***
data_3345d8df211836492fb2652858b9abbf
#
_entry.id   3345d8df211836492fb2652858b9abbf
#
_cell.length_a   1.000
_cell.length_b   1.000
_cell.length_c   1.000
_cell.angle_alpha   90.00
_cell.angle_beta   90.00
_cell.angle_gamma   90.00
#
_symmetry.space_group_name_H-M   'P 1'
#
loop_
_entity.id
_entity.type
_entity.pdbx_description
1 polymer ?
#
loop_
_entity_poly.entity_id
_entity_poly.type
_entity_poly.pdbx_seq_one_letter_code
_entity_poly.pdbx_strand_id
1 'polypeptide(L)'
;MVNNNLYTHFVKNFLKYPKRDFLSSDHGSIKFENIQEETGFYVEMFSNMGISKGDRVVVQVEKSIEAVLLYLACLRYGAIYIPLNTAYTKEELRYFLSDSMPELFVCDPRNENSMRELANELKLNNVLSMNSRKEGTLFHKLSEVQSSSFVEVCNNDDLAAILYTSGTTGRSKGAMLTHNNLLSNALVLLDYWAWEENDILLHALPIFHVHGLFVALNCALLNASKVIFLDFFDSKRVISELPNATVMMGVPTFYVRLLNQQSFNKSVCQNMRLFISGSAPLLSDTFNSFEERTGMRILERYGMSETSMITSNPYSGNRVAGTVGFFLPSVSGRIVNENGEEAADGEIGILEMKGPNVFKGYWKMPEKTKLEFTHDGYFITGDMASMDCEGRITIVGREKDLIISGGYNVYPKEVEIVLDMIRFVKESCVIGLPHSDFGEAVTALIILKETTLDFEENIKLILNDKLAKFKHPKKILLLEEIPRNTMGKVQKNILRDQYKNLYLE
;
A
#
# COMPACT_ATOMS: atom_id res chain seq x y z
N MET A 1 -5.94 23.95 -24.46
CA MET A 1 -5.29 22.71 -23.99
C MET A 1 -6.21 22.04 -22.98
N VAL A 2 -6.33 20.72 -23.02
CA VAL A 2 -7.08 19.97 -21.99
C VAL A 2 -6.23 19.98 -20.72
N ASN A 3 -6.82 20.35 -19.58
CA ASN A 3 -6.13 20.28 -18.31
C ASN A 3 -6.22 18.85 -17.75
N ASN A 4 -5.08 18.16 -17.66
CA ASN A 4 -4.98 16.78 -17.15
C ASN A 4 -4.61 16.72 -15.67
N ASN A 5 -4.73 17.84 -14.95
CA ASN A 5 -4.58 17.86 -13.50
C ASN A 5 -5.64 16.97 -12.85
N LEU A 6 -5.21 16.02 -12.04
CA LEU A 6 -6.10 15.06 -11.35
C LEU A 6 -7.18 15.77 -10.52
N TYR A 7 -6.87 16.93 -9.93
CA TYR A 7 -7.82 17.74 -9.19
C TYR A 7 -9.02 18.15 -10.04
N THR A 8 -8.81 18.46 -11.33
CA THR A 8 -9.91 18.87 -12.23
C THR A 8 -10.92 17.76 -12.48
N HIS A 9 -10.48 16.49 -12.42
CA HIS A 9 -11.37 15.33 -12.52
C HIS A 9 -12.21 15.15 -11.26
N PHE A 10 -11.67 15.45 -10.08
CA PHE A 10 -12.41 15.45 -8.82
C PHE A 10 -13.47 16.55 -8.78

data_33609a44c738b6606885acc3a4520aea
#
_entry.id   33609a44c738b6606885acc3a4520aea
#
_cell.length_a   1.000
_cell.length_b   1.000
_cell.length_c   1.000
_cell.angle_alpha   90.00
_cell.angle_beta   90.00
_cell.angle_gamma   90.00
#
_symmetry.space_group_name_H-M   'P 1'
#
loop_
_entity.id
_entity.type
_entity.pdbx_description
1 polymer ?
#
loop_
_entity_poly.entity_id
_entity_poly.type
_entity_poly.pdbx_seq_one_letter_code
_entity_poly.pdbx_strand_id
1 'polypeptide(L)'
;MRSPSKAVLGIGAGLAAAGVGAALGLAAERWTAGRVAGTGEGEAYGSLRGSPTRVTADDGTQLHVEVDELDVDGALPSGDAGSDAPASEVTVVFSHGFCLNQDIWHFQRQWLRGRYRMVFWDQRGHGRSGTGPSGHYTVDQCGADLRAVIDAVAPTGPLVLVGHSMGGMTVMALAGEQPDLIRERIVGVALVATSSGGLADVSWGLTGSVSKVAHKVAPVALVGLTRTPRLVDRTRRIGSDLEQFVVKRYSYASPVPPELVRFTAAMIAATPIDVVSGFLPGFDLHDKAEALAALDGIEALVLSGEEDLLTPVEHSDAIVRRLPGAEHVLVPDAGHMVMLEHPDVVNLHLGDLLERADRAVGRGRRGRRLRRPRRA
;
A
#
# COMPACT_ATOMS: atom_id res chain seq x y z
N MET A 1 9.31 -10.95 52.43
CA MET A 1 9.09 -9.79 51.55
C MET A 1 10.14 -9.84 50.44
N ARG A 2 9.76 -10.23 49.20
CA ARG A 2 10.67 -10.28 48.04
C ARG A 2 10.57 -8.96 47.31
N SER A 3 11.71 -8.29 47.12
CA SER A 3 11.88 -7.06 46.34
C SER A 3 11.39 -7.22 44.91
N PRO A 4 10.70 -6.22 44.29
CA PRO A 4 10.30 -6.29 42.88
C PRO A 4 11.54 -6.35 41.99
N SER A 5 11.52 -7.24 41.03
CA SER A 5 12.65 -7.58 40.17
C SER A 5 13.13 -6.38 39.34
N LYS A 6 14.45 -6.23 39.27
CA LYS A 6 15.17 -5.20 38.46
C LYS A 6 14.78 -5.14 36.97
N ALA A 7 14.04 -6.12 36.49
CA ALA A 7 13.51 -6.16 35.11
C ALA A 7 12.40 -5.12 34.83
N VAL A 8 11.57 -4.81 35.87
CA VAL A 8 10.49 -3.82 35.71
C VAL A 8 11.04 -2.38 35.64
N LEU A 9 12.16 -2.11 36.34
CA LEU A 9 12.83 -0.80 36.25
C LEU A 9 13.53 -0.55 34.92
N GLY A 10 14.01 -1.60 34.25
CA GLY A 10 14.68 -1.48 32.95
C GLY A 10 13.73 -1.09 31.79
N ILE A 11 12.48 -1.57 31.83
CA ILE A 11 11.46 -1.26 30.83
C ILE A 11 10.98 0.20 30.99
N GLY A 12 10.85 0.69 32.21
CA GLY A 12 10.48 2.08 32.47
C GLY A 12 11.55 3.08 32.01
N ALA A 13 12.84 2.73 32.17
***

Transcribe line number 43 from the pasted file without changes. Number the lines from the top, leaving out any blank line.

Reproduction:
N ASN A 5 -4.73 17.84 -14.95